The interesting and sometimes frustrating thing about the Constitution is that the Founders found some things so absolutely intuitive they never envisioned a time when they would have been needed to be written down. That’s why the original document didn’t have a right to free speech or the rest of the Bill of Rights.

They were rebelling against a king whose powers were still overwhelming despite their tempered by Parliament. Evey aspect of the Presidency they envisioned was designed to curtail these absolutist and arbitrary powers. A President who could simply order his political enemies rounded up was anathema to them. It went literally without saying that no President could ever do such a thing.

The government has both law enforcement officers (not just the FBI but dozens of smaller groups scattered throughout the executive branch) and prosecutors. The relationship between them and the President has varied greatly from president to president and era to era. There’s no real doubt that the sitting president has at many times directed those groups to pursue wrongdoers and possibly even individuals.

There’s a huge difference between telling the DoJ to hunt down the committer of a crime and telling it to indict X for that crime, even if those are one and the same. Moreover, an indictment is not made by the DoJ. A properly empaneled grand jury does that after the presentation of evidence.

For 230 years, all presidents have understood that, and all attorney generals, and all other governmental law enforcement personnel, and everybody in Congress, and every justice, and everybody else not in the government who has looked at American history. Ain’t nobody got hands big enough to hold them all.

The President is not the chief law enforcement officer. That’s factually wrong. Ask the DoJ.

Just as I was trying to explain to Kid Charlemagne that the issue he raised is far more nuanced than he thinks it is, the issue that you raise is far more nuanced than you think it is. Both your simplistic treatments are wrong.

I didn’t say the President is the chief law enforcement officer. The President holds the executive power. Do you think that law enforcement powers are not executive powers?

Here’s a Twitter thread – but “unrolled” into a single, more readable document – where David Rothkopf makes an argument for reconsidering this DOJ policy. I’ll post some key parts here, typos and all (it was on Twitter, remember).
I thought I’d throw them out there to provide some counterarguments to those supporting the DOJ policy. I’m not a lawyer or a scholar. Rothkopf’s not a lawyer, either, but he’s got solid credentials in academia, journalism, and government service.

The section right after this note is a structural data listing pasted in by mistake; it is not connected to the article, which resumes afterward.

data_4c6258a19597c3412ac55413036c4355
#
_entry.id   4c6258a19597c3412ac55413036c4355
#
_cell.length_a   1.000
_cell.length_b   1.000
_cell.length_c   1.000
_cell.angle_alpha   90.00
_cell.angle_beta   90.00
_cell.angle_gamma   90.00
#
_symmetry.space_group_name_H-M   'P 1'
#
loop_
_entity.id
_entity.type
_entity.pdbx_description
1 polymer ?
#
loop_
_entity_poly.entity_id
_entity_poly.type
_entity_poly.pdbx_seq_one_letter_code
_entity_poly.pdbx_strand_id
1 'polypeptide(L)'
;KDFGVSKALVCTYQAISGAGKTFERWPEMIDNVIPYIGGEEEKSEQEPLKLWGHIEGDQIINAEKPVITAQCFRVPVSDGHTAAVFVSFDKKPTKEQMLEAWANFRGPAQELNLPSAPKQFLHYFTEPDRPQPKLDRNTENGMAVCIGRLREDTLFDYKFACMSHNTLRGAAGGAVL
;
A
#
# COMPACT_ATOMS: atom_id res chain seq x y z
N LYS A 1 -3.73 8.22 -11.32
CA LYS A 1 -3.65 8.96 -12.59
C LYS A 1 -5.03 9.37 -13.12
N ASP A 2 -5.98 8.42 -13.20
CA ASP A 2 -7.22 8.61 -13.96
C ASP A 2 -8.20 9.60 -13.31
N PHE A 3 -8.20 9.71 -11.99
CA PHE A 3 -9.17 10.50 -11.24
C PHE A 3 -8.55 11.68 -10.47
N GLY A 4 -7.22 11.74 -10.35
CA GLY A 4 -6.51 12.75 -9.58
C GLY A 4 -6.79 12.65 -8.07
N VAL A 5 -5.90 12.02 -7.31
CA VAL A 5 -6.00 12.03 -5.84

Rothkopf on the generally anti-republican nature of this theory:

On the argument that indictment would tie up the executive branch:

On the argument that impeachment AND REMOVAL (for the pedants out there) is the constitutionally mandated remedy:

Rothkopf also claims – without citations – that

To me, *reductio ad absurdum *scenarios are also a good way to think about this situation. Let’s say President Obama and 51 senators conspired to commit a serious federal crime together. I dunno, using the consulate in Benghazi to sell uranium to the Iranians for $150 billion – pick your own scenario.

There won’t be sufficient votes to convict Obama if he’s iimpeached, or expel those senators from the senate. (Even if the senators are indicted and convicted.) How does a rule against indicting a sitting president who is – at least for the time being – unpunishable make any sense? If the question’s at all debatable, and this is a potential outcome – it’s a bad answer to the question.

As to the OP’s question, “**Why does the DOJ get to decide whether indicting a sitting president is constitutional?”: **they get to decide whether they think it’s constitutional. I don’t think it’s likely they’ll reconsider their opinion during this administration, for obvious reasons.

If you have a president and 51 senators doing a corrupt thing, then the government has already broken down. You might as well add 5 justices of the Supreme Court to the mix, and where is the remedy there?

The idea of indicting a sitting president is absurd. All executive power is vested in the president and any U.S. Attorney is his agent. He would be effectively indicting himself.

And that would rip a hole in the space-time continuum or something?

No, but it would be an absurdity. The President could simply order the U.S. Attorney not to seek the indictment or order him to move to have it quashed or otherwise take no action in the case. Now that might be an impeachable offense, but that gets us back to square one.

The way to avoid the absurdity is to follow the process. Impeach and convict the President causing him to no longer be President. Now, as a private citizen, he can be indicted, prosecuted and convicted criminally.

No, it does not.

You go back to square “The President just committed an impeachable offense in full view of the world”. You’re no longer at square “The President is accused of committing a crime sometime in the past for which we are gathering evidence.”
Is there a similar provision on the State level? As in, a Governor must be removed from office before indicting him on State level crimes, since he could also order people to not seek indictments?